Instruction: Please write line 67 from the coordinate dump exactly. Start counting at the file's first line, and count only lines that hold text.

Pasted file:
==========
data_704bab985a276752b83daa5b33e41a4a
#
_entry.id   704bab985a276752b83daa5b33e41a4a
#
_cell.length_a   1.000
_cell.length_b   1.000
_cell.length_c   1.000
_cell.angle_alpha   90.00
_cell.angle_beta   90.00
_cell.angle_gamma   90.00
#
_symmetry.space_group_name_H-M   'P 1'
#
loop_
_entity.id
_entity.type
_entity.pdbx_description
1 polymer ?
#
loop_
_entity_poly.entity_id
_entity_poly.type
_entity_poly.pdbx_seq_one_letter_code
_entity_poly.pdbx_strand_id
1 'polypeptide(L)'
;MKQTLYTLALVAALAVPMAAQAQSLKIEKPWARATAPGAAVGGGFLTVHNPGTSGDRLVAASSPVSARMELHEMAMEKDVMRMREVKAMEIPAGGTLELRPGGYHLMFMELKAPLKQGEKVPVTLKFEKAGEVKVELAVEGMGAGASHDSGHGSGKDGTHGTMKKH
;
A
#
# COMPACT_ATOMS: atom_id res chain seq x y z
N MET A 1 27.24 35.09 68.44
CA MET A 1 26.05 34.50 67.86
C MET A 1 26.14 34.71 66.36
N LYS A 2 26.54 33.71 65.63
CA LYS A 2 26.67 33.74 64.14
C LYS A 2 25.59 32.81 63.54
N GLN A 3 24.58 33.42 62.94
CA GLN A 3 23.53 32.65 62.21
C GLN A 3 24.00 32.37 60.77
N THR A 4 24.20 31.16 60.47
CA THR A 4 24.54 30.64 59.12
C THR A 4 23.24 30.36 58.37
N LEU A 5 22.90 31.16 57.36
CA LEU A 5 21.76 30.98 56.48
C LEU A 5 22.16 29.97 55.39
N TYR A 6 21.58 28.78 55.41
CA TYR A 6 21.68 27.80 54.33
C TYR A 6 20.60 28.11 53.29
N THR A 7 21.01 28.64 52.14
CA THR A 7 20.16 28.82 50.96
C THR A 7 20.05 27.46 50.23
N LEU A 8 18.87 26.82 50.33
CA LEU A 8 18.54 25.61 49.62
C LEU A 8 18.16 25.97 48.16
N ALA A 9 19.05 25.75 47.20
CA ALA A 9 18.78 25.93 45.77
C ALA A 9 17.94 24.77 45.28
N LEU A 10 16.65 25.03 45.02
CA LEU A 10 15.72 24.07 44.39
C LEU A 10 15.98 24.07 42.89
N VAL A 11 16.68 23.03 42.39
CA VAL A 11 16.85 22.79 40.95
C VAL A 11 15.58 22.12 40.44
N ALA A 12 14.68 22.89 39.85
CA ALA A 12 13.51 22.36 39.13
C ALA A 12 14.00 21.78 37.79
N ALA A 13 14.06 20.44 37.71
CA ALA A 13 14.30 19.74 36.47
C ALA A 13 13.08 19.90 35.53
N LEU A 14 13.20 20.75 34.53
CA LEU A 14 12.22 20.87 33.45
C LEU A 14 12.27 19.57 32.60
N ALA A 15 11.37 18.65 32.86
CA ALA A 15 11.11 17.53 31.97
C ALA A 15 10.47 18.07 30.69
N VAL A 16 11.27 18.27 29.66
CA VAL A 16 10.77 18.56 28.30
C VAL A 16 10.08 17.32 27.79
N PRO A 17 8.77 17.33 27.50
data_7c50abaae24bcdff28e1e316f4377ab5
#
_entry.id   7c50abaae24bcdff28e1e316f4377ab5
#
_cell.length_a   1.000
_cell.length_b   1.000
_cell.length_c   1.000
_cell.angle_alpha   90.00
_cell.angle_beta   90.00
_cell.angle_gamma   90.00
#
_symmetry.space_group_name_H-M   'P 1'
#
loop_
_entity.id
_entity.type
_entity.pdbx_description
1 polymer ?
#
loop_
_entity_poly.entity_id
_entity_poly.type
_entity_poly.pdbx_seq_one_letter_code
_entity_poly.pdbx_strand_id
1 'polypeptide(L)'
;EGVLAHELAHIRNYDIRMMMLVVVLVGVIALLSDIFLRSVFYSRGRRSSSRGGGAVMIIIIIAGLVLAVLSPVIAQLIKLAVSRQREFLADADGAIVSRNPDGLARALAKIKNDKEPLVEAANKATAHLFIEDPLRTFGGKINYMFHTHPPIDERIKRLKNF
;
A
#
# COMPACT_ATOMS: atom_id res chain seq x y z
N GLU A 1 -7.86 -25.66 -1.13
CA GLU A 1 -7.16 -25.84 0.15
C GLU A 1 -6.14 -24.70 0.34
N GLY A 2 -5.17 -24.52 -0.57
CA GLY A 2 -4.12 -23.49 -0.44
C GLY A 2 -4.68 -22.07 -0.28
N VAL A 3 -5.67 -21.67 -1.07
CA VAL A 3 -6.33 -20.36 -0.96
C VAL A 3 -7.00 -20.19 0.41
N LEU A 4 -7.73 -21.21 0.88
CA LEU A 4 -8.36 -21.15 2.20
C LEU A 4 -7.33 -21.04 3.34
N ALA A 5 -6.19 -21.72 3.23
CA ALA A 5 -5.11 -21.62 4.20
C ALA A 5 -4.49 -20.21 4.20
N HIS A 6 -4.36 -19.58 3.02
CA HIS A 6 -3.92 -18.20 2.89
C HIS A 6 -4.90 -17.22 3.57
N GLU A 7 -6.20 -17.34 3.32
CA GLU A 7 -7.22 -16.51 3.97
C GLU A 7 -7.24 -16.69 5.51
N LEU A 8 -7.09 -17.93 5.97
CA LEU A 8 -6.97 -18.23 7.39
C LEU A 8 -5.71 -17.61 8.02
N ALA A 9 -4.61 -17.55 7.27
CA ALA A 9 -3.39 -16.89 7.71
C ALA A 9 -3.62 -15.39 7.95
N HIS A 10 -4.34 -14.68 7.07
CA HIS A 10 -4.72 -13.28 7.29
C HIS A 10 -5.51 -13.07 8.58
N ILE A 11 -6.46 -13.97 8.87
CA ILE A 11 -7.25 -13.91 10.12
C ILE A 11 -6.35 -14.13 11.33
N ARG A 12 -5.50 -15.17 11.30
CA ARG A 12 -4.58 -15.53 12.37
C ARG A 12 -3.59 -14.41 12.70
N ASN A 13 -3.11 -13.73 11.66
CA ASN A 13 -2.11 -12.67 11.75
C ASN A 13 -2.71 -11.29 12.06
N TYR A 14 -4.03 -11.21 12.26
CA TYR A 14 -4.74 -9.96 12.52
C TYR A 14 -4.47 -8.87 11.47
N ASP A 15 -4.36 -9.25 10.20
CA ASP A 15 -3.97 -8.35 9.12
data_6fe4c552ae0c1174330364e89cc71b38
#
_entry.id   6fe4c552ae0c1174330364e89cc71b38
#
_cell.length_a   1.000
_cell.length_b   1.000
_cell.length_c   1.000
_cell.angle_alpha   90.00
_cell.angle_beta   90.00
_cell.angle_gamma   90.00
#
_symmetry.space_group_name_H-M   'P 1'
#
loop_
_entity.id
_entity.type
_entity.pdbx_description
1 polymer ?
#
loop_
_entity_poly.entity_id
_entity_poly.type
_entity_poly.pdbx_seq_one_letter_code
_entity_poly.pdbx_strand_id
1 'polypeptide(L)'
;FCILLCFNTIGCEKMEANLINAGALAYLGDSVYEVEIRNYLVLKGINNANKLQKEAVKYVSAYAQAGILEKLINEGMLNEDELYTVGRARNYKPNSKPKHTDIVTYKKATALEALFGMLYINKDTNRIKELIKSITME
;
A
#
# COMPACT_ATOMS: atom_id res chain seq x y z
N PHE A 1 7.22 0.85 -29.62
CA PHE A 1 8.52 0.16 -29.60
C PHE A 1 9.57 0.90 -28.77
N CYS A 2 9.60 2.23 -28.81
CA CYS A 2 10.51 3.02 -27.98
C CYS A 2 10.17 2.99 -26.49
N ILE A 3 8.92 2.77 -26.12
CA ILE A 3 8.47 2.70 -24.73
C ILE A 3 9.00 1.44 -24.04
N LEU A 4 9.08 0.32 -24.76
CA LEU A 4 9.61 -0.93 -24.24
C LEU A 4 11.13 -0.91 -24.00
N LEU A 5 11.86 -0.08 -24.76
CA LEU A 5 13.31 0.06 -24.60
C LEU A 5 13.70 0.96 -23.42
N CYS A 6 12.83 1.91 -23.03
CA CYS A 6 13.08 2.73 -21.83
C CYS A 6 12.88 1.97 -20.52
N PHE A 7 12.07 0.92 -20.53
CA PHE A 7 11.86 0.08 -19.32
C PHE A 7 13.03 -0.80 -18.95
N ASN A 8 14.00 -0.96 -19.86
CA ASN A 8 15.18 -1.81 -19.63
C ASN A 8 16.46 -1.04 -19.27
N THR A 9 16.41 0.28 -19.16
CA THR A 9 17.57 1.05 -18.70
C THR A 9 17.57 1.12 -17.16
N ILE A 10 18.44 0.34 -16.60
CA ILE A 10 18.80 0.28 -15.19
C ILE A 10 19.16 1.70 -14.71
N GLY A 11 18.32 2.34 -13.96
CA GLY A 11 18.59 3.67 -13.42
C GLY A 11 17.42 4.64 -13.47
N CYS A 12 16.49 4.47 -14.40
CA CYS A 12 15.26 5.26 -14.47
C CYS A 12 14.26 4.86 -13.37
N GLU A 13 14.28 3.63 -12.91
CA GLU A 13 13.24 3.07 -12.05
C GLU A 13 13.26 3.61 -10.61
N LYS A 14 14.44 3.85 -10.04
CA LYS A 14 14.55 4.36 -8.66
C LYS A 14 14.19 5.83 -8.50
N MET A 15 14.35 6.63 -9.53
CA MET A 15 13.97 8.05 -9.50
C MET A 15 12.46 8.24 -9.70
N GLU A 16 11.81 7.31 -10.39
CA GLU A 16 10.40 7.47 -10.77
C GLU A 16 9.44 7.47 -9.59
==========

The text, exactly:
N ALA A 13 14.06 20.44 37.71